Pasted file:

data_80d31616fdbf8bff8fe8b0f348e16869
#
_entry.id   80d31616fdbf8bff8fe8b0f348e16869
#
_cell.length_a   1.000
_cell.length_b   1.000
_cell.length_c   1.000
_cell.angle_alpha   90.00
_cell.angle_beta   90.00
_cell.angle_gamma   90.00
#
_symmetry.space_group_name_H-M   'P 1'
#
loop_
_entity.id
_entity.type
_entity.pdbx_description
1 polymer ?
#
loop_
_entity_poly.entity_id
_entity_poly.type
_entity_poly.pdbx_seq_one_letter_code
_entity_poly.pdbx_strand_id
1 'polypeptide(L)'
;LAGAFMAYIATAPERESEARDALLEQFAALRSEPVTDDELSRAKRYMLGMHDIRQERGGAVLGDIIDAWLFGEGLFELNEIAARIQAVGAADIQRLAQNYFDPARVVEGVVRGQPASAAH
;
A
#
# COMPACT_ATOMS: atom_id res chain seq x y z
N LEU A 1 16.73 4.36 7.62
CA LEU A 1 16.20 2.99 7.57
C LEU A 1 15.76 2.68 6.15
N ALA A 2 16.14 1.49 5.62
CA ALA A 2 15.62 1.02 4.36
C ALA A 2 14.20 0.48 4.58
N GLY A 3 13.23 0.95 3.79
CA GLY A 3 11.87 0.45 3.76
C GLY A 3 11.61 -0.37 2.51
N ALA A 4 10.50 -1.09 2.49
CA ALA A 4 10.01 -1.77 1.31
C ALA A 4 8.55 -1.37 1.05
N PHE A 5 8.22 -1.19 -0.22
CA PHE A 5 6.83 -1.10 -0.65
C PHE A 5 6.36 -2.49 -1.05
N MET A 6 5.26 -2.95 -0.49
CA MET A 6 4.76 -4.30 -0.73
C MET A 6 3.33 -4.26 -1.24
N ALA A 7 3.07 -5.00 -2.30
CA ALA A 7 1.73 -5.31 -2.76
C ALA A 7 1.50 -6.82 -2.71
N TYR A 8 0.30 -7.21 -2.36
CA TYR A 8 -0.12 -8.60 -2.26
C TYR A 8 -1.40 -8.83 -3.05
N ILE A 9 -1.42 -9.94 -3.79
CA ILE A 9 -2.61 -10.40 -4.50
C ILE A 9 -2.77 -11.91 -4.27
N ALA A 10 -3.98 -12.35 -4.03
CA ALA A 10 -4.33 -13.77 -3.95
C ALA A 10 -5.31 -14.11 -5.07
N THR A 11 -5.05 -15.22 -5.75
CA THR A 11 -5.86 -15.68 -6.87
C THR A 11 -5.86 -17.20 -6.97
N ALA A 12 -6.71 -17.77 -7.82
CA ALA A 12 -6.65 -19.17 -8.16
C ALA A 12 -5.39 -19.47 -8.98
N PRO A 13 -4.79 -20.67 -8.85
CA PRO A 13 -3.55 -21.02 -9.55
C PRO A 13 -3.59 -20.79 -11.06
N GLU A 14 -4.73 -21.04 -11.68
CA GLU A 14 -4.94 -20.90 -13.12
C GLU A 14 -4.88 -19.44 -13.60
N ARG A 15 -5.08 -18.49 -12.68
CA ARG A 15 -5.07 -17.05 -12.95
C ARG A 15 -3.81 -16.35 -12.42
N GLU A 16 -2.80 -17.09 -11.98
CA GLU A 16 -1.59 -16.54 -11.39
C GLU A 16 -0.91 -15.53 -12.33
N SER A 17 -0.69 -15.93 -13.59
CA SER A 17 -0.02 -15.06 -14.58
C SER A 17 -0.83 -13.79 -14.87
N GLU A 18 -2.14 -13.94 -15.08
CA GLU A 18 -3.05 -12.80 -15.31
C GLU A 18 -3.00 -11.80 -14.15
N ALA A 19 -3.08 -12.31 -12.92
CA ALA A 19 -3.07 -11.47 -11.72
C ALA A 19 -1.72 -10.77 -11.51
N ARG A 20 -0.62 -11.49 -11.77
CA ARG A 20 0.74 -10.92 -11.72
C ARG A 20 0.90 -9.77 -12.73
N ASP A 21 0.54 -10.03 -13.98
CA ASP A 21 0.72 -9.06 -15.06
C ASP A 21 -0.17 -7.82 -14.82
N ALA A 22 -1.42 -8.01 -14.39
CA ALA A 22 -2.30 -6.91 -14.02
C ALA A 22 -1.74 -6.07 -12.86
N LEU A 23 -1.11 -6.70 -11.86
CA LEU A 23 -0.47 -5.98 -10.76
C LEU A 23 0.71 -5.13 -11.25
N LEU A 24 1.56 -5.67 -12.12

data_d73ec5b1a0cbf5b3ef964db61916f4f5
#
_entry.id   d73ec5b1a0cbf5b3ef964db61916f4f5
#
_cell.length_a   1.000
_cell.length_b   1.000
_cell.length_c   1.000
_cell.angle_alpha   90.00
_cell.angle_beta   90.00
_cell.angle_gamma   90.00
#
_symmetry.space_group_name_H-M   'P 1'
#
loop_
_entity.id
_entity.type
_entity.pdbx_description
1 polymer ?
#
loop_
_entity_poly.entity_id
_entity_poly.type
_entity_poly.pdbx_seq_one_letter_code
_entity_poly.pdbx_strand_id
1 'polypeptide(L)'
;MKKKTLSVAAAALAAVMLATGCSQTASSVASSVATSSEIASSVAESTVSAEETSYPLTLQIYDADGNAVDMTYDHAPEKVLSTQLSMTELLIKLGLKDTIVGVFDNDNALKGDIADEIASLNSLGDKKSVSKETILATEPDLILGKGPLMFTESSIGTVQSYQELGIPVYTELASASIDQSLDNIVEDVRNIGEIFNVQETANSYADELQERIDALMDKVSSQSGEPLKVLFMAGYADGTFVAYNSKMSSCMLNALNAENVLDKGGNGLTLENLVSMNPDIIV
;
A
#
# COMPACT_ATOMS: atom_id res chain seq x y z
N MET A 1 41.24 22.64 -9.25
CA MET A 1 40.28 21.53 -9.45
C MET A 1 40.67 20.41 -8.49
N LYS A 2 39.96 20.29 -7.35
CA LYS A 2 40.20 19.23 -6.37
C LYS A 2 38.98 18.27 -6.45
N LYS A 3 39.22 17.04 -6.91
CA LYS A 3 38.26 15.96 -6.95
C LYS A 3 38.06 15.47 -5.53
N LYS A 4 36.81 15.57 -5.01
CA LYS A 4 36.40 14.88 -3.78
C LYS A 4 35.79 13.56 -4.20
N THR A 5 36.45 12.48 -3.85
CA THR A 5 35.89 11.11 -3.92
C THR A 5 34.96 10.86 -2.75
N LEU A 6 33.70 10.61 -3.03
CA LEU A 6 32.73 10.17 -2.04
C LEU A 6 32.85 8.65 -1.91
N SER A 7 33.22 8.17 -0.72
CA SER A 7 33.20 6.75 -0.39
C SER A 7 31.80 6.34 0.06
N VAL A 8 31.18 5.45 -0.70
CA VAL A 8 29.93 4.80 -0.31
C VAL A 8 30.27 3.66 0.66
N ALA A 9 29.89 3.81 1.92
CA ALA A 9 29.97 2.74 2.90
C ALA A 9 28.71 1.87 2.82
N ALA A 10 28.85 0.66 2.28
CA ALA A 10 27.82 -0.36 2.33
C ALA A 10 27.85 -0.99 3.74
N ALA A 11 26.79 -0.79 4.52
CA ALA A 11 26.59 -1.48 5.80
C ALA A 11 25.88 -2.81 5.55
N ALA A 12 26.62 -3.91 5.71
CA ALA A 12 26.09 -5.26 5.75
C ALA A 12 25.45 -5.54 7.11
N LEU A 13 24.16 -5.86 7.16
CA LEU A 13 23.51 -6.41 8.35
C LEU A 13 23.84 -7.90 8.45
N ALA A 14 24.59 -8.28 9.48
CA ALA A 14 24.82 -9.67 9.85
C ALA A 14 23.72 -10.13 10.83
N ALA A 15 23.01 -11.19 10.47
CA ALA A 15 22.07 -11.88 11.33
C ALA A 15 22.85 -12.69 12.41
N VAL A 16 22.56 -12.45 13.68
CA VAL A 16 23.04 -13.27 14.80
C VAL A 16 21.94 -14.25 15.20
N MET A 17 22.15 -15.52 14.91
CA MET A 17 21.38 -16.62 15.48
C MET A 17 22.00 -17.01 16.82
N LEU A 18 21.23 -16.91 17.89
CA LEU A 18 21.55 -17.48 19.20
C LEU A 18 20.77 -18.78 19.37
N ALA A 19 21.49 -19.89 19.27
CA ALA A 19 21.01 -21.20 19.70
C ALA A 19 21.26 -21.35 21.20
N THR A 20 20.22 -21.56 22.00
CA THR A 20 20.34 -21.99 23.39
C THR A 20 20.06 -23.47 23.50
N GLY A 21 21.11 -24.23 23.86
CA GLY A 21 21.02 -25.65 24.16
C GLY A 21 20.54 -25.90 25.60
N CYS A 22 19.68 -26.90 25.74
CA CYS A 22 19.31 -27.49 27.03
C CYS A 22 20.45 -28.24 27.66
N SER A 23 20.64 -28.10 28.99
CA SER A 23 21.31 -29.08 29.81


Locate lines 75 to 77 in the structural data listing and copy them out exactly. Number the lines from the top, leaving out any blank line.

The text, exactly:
C ARG A 15 -3.81 -16.35 -12.42
N GLU A 16 -2.80 -17.09 -11.98
CA GLU A 16 -1.59 -16.54 -11.39